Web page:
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Review–Doctor Who: The Name of the Doctor Spoilers!

The TARDIS nears TrenzeloreBefore you read any further, I will note right now, this is a proper review and not a glancing fan gushing intent on telling you how The Name of the Doctor is without getting into details, so if you’re not wanting spoilers on the episode, please feel free to send your browser somewhere else that suits your fancy. Okay?

Spoilers!

Since taking over as Doctor Who’s showrunner and head writer from Russell T. Davies in 2010, Steven Moffat has, slowly but surely, been evolving Doctor Who into a very different entity than the one Davies had overseen in its first five years. While the Davies era was a successful revival, his personal vision of the show tended toward either ridiculously goofy humor or massive emotional melodrama, and he rarely spent the effort to craft a truly coherent story. With Moffat’s arrival – and with “11th” Doctor Matt Smith replacing David Tennant’s immensely popular “10th” incarnation – the tone began darkening, the ridiculous goofiness began ebbing, and elements of the original series began creeping back into the show. Clips and photos of previous Doctors began turning up every now and again. The Doctor’s TARDIS ceased to be a giant conglomeration of organic coral with a central console of poorly fit together junk, first becoming a beautiful, eclectic machine, and then, with the second half of series 7, the control room actually was remodeled to look like the sort of thing that really would have evolved from the old series TARDIS control room – a control room that, for the first time since the cancellation of the original series in 1989, looked as if it were actually designed that way, rather than a junkpile making do.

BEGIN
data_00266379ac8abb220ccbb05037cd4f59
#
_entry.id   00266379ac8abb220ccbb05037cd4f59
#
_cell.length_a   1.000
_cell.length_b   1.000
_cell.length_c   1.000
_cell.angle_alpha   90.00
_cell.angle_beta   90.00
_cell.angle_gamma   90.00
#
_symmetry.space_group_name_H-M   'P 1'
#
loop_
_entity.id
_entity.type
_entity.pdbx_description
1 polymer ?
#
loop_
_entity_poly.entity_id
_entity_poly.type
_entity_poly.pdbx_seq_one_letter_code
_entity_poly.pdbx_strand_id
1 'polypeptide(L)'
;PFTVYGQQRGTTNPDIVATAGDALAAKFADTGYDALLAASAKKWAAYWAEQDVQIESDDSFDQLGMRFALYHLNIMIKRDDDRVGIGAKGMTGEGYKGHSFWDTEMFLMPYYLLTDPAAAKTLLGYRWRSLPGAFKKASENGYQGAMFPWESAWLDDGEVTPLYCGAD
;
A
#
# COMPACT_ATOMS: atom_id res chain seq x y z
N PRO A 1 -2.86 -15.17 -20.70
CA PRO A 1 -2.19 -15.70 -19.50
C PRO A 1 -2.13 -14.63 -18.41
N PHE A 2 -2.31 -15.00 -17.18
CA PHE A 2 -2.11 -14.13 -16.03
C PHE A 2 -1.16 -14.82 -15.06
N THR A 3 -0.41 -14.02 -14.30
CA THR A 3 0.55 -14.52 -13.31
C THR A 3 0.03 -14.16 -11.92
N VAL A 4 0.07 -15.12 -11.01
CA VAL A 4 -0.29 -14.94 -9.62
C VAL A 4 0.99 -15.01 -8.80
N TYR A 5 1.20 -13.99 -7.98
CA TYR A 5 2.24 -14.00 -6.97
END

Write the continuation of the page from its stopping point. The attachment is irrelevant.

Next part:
Moffat hasn’t just spent the last three years incorporating classic series visual elements into the show, either. The Doctor’s TARDIS is once more referred to as a Type 40. Updated versions of classic series races such as the Silurians and the Ice Warriors have served as friends and foes. The Cybermen ceased to be clomping art deco alt-universe threats, becoming Borg-esque Cronenbergian body horror monstrosities that once more hibernate in the sort of tombs we’ve seen from so long ago in the Second Doctor story Tombs of the Cybermen. The Great Intelligence has become a major villain in no less than three series 7 stories, foregoing the robot yetis of the Troughton years and peculiar animated snowmen of the 2012 Christmas Special to take advantage of the ever-present wi-fi networks worldwide.<